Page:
On My Way

Two hours on the freeway. It would take another three to hit New York. I needed to stretch my legs, to shake off stale memories and make place for new ones.

There was a thicket on the next exit, dark except for specks of light filtering through the canopy of parchment-like leaves. A cigarette was ready in my fingers when I stepped out; I flicked it in my mouth and groped for my golden lighter, a farewell present from the girl left behind.


I peered at the stocky trees flanking the road. Someone stood a few yards away, wearing a green checked shirt and brown trousers, face barely visible. A chameleon couldn't have chosen better.

As my eyes dilated, two black beads glowed at me from an angular face. And again, "Grapes?"

I snatched the cigarette from my lips and slipped it into my shirt pocket. My hand moved to the door handle.

Then I noticed the cascade of grapes: globules of translucent green, pinpoints of light twinkling on them. My fingers curled and caressed my palm as though stroking their smooth skins; I stepped towards them and licked my lips. I wanted to grab fistfuls and crush them into pulp, with sticky sweet juice flowing down my hands. I wanted to cram them in my mouth. My hands were clammy.

The grapes were stacked high at the back of a van. The van's gray was chipped, splattered with patches of rusted metal. A twisted dirty rag tied the front door to the frame.

"Fresh and cheap," the seller said.

The wheels of the van were flat. Twisted roots burst out of the tires and wove into the ground. Pale, thin stalks crawled out from windows and gyrated in an absent breeze.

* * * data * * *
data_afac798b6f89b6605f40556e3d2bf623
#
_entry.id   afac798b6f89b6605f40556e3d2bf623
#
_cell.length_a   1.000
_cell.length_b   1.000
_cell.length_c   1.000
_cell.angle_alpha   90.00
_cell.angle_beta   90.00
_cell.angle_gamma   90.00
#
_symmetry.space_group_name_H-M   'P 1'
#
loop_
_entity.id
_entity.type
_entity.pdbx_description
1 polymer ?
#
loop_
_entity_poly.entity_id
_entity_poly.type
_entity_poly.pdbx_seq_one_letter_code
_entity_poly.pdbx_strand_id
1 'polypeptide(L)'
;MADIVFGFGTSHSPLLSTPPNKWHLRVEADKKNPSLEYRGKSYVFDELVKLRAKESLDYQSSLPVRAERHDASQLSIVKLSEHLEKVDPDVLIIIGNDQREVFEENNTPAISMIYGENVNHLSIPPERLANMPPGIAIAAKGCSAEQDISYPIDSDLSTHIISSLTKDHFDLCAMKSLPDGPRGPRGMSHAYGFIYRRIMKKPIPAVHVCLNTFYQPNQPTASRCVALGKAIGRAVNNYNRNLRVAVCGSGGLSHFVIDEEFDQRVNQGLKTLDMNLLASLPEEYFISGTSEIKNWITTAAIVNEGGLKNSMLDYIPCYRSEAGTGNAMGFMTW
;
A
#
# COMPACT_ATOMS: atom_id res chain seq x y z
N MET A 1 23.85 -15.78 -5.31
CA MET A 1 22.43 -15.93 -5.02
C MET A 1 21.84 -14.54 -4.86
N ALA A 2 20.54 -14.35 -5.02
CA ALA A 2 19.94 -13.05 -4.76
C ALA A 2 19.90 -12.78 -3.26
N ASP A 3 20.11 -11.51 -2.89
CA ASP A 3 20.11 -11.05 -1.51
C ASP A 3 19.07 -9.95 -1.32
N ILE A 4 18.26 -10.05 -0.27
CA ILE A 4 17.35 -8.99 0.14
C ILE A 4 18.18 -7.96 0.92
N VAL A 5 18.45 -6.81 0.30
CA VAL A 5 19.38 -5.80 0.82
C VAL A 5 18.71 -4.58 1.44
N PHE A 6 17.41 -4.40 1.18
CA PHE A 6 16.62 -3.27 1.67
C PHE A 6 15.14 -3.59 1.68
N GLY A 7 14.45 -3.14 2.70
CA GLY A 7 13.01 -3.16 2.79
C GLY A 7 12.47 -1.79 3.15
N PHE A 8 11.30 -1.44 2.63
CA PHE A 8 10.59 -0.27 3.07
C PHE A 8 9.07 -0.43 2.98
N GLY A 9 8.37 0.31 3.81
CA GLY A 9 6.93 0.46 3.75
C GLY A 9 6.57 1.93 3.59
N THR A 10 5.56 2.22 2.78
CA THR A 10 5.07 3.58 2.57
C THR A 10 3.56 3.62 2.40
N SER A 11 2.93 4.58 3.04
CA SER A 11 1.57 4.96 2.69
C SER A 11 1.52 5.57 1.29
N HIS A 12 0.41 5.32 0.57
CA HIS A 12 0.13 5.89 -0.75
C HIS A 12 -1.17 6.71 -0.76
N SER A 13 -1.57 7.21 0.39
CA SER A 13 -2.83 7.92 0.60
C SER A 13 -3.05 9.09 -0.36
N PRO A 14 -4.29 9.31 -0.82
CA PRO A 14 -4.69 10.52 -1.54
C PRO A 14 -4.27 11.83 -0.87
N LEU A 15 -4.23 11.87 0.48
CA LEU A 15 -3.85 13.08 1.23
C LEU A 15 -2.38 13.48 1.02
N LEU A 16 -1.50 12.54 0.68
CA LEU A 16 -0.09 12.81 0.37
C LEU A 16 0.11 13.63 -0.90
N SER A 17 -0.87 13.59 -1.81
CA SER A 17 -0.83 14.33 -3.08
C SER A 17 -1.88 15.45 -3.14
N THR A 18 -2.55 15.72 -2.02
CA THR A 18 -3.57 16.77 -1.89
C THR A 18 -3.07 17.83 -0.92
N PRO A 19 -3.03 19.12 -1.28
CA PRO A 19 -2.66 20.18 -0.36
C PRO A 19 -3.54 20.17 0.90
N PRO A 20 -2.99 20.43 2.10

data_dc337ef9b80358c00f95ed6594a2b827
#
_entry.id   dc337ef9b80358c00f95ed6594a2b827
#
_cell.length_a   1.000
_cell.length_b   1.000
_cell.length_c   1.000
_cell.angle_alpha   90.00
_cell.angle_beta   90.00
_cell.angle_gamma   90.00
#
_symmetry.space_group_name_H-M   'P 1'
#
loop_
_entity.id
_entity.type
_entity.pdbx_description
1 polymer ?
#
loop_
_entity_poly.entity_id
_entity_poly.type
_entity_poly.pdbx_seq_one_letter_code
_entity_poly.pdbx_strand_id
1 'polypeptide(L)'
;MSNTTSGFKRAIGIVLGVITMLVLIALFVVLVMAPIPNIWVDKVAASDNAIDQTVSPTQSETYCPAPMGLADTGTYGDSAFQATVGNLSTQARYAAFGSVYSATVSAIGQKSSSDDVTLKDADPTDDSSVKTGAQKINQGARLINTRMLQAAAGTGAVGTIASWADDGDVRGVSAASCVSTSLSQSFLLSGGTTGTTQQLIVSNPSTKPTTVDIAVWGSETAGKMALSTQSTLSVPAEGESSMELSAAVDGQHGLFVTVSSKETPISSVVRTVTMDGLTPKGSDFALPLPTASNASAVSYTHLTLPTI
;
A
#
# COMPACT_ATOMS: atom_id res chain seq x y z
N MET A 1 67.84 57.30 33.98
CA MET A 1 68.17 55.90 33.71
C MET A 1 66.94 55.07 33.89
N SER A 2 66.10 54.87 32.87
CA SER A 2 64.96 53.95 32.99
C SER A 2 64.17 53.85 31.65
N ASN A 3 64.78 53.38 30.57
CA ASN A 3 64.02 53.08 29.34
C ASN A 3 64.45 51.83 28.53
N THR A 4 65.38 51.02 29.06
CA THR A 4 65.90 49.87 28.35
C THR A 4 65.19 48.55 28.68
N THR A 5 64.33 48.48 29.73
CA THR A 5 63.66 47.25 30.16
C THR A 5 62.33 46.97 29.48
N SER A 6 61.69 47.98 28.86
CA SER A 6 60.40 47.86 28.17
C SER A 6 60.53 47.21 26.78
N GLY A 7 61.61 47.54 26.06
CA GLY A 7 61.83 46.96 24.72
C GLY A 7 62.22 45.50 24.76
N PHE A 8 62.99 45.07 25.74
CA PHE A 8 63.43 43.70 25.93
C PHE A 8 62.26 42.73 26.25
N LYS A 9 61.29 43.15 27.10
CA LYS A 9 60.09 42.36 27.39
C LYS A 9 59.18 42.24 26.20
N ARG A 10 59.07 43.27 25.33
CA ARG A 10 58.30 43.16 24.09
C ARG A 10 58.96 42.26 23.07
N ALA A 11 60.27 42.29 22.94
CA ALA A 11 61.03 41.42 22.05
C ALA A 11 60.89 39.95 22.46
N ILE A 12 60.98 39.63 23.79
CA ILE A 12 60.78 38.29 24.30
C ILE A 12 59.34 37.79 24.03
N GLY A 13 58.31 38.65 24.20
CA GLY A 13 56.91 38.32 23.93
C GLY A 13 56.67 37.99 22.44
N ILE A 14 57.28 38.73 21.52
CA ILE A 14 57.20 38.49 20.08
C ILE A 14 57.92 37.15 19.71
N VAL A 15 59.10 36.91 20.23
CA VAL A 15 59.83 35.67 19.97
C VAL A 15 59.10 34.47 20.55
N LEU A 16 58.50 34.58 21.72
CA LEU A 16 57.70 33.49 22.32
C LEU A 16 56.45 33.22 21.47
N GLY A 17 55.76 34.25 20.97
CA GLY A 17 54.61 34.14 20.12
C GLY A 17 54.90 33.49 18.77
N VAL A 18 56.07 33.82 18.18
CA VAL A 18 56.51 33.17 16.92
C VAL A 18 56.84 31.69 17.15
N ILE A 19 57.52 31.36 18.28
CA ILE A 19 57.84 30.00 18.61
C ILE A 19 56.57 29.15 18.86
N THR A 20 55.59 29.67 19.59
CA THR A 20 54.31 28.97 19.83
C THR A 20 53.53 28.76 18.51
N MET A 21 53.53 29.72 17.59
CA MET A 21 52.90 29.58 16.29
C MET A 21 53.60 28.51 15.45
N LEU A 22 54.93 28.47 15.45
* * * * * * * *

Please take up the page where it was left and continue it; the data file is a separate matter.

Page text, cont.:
"No," I mumbled.

Rip. The seller split vertically; castings of brown and green fell aside as he emerged, baby-pink. Shiny gray discs formed on his skin and then began to dull. He hissed, "And oozing with juice."

I was a couple of feet from the grapes. The air had a rich, heady tang. My head felt marvelously light though my feet were heavy, sinking.

"No, thanks," I murmured. I tried to focus on the future that beckoned me, on hearing the applause I would soon earn. I tried to feel the crinkle of newspaper, to smell the ink, to see my name splashed in boldface across the front page.

Summoning my energy, I stumbled to the car.

Low laughter followed me as I yanked open the door with slippery hands and sank in the seat. I rolled the windows; the sibilant voice became a mere whisper through thick glass. "Are you sure?"

The seller smirked against the backdrop of the strange green grapes. As I turned to the steering wheel, I caught a golden glint reflected off something at the spot where I had stood, lusting for the grapes.

Tendrils from the decrepit van waved to me as I drove away to the city of my dreams.

About the author:

Swapna Kishore lives in Bangalore, India. Her short stories, humor and essays have been published in Indian newspapers and magazines, and also in magazines and online publications outside India like NFG, Flashquake, the-phone-book, Flashshot, Bards and Sages, The First Line, A Long Story Short, Bloodlust-UK, Alienskin, and others.